Satellite Command Review: A Big Space

The Good

A hugely deep experience.

Hard to master but worth the effort.

Doesn't feel like anything else on the App Store.

The Bad

Will be too full-on for some people.

Play sessions are a little large for mobile.

If you’ve ever wanted a job at NASA but have found yourself lacking in all the important departments like maths and science and knowing about space or even knowing what NASA stands for, then Satellite Command could well be the game you’ve been waiting for. It essentially gives you control of a freelance satellite company, letting you take on missions for cash as you try and become the biggest freelance satellite company that the world has ever seen.

But if you’re looking for a softcore experience then you’re going to find yourself overwhelmed pretty much from the beginning. This is a deep, engrossing game that lets you take control of a massive number of things. Let’s put it this way: the tutorial will last you longer than most other mobile games will stick around on your homescreen.


The game is all about controlling a fleet of satellites. They have a variety of different functions, from lasers that you can use to destroy floating bits of debris, to cameras and other instruments that you need to point in the direction of astronomical phenomenon to get some readings.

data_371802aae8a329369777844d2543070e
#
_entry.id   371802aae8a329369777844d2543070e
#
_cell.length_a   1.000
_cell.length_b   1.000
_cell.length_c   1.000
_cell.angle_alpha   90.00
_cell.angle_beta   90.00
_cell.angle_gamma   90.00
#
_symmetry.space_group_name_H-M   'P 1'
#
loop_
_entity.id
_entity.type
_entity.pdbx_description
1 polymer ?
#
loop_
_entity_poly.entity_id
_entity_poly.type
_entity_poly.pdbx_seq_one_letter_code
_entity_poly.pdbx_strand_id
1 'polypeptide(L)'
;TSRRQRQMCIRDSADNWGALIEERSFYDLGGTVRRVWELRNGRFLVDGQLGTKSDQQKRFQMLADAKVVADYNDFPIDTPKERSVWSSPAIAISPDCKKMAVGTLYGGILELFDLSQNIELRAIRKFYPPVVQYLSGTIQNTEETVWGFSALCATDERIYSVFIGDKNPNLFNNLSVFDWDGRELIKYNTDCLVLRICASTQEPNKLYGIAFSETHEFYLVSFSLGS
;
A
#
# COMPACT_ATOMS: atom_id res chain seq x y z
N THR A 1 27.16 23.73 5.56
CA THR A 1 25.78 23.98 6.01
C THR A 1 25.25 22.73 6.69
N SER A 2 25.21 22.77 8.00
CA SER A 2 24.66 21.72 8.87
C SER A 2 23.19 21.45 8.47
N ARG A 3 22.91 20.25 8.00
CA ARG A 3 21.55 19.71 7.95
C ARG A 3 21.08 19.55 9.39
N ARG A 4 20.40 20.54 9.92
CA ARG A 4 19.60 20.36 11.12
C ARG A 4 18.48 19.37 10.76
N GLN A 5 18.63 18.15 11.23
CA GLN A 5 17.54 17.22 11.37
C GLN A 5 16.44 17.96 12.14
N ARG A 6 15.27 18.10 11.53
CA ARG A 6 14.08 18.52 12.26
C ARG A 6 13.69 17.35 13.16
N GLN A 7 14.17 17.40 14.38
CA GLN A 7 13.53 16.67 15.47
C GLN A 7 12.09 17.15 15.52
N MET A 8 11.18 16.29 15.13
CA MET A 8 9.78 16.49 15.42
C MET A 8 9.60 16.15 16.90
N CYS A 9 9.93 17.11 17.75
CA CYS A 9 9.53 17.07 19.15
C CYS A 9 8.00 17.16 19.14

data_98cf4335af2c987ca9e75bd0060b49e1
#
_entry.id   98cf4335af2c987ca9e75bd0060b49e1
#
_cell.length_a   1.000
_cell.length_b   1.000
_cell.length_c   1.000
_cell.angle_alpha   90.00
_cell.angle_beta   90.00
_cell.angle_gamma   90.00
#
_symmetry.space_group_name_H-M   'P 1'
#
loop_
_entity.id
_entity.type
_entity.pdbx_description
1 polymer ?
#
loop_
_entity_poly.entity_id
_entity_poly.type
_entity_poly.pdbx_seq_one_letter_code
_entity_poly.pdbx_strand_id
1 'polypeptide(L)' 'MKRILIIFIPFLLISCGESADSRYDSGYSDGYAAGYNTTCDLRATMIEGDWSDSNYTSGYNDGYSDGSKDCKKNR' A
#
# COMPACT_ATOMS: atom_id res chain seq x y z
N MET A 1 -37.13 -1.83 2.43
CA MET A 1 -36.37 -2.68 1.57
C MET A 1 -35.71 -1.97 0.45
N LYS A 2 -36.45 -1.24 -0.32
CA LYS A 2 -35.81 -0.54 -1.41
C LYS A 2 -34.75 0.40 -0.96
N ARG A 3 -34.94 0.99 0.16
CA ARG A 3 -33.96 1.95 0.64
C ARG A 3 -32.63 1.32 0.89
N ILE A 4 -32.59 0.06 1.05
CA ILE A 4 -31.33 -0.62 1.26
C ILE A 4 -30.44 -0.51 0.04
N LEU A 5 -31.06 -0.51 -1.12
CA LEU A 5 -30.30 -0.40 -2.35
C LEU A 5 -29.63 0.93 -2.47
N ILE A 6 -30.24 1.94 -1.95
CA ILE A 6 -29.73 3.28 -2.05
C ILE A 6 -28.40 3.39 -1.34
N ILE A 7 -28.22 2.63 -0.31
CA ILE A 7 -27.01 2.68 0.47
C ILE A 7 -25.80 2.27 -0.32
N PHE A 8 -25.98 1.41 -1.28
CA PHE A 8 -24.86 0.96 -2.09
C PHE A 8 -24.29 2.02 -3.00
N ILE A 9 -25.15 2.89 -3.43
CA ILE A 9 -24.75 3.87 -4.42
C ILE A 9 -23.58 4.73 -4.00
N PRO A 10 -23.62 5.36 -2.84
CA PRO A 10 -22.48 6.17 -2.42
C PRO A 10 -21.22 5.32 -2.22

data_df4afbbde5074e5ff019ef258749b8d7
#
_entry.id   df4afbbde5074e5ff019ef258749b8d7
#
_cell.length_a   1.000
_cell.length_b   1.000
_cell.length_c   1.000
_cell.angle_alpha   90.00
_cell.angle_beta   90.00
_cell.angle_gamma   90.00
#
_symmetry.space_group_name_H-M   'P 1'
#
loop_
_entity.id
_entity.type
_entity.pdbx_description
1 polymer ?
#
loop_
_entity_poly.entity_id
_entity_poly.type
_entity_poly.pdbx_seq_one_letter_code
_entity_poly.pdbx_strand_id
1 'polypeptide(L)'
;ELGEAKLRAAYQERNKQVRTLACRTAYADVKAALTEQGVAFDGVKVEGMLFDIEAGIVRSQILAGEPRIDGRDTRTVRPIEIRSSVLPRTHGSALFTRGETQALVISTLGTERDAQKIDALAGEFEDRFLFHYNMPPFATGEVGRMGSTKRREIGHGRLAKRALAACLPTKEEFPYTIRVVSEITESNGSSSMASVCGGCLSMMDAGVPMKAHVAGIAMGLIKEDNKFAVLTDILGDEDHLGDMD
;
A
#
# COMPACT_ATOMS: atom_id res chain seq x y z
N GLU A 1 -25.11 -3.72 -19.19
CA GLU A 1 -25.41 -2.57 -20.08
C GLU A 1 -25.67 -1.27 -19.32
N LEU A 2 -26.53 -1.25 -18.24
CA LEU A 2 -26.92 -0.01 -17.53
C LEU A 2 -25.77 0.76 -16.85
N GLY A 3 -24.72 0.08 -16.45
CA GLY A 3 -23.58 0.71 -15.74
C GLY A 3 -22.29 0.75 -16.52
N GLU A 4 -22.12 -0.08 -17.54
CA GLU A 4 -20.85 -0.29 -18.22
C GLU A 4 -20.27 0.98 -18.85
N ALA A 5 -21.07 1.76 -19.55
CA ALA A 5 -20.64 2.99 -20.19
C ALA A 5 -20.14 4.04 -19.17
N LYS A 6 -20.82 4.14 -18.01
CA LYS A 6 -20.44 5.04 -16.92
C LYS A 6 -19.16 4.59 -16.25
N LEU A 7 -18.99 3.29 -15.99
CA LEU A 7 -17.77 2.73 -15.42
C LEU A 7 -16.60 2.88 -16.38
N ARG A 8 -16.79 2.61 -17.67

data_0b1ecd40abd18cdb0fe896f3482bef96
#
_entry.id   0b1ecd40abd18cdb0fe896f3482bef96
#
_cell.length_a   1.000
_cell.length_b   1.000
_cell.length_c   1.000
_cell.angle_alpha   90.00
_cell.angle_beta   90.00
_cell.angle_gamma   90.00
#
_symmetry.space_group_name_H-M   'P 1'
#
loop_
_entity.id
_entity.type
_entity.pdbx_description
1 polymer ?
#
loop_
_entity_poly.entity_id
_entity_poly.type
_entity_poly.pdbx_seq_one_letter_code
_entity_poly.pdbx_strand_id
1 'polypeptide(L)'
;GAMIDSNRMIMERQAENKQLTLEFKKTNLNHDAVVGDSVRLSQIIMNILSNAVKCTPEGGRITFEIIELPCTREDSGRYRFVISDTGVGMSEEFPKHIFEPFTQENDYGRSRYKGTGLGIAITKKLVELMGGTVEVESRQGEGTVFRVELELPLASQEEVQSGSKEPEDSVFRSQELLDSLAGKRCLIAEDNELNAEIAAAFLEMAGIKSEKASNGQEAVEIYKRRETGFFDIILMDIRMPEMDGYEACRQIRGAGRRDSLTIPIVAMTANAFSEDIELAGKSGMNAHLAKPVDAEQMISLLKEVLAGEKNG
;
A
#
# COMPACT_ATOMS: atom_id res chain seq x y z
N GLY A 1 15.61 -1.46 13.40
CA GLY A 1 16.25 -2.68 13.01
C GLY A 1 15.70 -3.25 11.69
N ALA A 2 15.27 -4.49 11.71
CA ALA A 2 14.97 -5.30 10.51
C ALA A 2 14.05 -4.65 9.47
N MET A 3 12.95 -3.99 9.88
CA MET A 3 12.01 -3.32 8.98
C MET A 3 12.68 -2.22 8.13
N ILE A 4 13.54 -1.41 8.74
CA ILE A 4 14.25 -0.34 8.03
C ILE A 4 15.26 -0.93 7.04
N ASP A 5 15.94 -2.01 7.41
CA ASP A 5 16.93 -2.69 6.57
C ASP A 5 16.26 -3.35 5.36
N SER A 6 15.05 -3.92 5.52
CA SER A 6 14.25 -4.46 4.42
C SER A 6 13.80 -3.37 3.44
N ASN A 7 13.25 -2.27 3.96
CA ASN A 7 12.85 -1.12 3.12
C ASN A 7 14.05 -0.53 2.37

But you’re not just worrying about the missions that you need to complete. You also need to make sure that your various space vehicles can stay in, well, space. You need to repair them at a space station, and make sure you keep their batteries charged by angling them towards the sun.

Docking with the space station is a complex series of moves that involves you lining up the orbits of the satellite and the repair station, changing the speed and direction of your little craft so that it swoops in to the dock without smashing into pieces or plummeting to the earth and killing some cows.


You’re also balancing the books, trying to make sure that you’ve got enough cash to keep your various space objects in the sky. If you start to run out of money then your hard earned investments will literally start crashing into the ground, which isn’t the best way to run a business, all told.

The game borrows perma-death from roguelikes as well, so once your company has collapsed you need to start from the beginning again, hopefully learning from your mistakes so that you can keep afloat (or whatever the space equivalent of afloat is) for a little bit longer.

This is a game that you need to put some time and effort into. And when I say some, I mean quite a lot. Like, you’re going to have to pull up your socks and really get to grips with everything the game throws at you, otherwise you’ll find that your space adventures come to an end remarkably quickly.


Satellite Command doesn’t grab you by the throat, but then it’s not that sort of game. It’s all about the slow pull, allowing you to work your way into the deeper mechanics at your own pace. There’s a lot to learn, and a lot to do, but in all honesty it’s worth putting your back into it.

This isn’t a game for the faint of heart, or anyone who’s looking for something that’ll let them grab a couple of minutes fun when they’ve got their phone in their pocket and some time to kill. What it is is a chunky, deep, elaborate space simulator that rewards you the more effort you give it. And if it gets you tangled up in its wires, lasers, and special solar panels, then you’re likely to end up putting a lot of effort into it.

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